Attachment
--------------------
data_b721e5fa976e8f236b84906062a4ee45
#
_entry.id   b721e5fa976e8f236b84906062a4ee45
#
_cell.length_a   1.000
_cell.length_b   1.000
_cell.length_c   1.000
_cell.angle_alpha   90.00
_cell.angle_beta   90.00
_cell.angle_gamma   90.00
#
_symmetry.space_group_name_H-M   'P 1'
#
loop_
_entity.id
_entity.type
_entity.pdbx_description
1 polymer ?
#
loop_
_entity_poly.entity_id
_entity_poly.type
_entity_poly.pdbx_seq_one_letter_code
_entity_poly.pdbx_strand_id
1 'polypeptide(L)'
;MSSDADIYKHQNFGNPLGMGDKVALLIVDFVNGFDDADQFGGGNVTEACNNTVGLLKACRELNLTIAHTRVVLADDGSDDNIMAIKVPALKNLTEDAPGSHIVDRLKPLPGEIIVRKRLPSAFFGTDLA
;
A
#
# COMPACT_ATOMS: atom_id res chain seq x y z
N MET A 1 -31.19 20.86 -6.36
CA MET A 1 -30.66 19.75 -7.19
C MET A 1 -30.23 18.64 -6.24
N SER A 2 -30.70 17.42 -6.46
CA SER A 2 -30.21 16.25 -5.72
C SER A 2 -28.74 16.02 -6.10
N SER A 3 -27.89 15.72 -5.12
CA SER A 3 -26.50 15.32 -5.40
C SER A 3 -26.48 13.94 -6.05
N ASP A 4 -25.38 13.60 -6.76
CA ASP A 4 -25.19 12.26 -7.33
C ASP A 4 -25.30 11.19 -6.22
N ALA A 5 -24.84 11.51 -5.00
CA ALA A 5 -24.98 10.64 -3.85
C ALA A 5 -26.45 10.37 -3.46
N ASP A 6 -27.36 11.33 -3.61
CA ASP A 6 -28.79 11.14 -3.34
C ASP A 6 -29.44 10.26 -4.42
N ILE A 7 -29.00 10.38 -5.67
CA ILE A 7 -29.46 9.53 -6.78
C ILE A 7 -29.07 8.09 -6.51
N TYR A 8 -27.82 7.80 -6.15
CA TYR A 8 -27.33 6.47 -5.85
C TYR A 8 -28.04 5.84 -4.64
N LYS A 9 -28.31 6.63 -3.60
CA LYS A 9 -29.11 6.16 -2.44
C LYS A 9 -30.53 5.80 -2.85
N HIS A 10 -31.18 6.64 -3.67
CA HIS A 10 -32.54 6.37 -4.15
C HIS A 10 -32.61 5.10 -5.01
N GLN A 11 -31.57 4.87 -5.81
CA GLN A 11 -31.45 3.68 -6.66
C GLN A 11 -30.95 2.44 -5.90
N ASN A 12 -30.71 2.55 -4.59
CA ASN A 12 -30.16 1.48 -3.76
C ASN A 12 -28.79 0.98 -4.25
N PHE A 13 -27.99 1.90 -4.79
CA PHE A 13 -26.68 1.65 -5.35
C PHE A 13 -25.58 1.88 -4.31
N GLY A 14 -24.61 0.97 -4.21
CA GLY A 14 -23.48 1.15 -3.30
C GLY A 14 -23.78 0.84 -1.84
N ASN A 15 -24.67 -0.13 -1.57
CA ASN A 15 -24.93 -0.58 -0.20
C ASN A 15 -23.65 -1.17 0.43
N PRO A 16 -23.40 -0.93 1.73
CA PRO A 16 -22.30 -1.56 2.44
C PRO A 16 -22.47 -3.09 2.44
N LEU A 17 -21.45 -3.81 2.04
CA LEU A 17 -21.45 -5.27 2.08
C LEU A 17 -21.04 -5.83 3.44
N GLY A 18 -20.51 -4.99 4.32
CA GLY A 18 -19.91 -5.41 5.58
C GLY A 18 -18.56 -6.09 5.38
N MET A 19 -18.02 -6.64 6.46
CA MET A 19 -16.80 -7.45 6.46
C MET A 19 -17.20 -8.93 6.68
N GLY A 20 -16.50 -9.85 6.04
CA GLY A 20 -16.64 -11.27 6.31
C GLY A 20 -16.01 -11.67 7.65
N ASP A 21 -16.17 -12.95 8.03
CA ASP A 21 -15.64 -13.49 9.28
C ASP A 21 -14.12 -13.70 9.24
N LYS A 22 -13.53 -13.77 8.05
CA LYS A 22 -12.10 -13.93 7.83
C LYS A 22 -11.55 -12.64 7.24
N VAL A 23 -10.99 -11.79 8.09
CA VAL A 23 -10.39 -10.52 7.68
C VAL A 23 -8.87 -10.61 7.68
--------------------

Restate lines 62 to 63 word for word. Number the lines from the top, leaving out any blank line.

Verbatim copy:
CA GLN A 11 -31.45 3.68 -6.66
C GLN A 11 -30.95 2.44 -5.90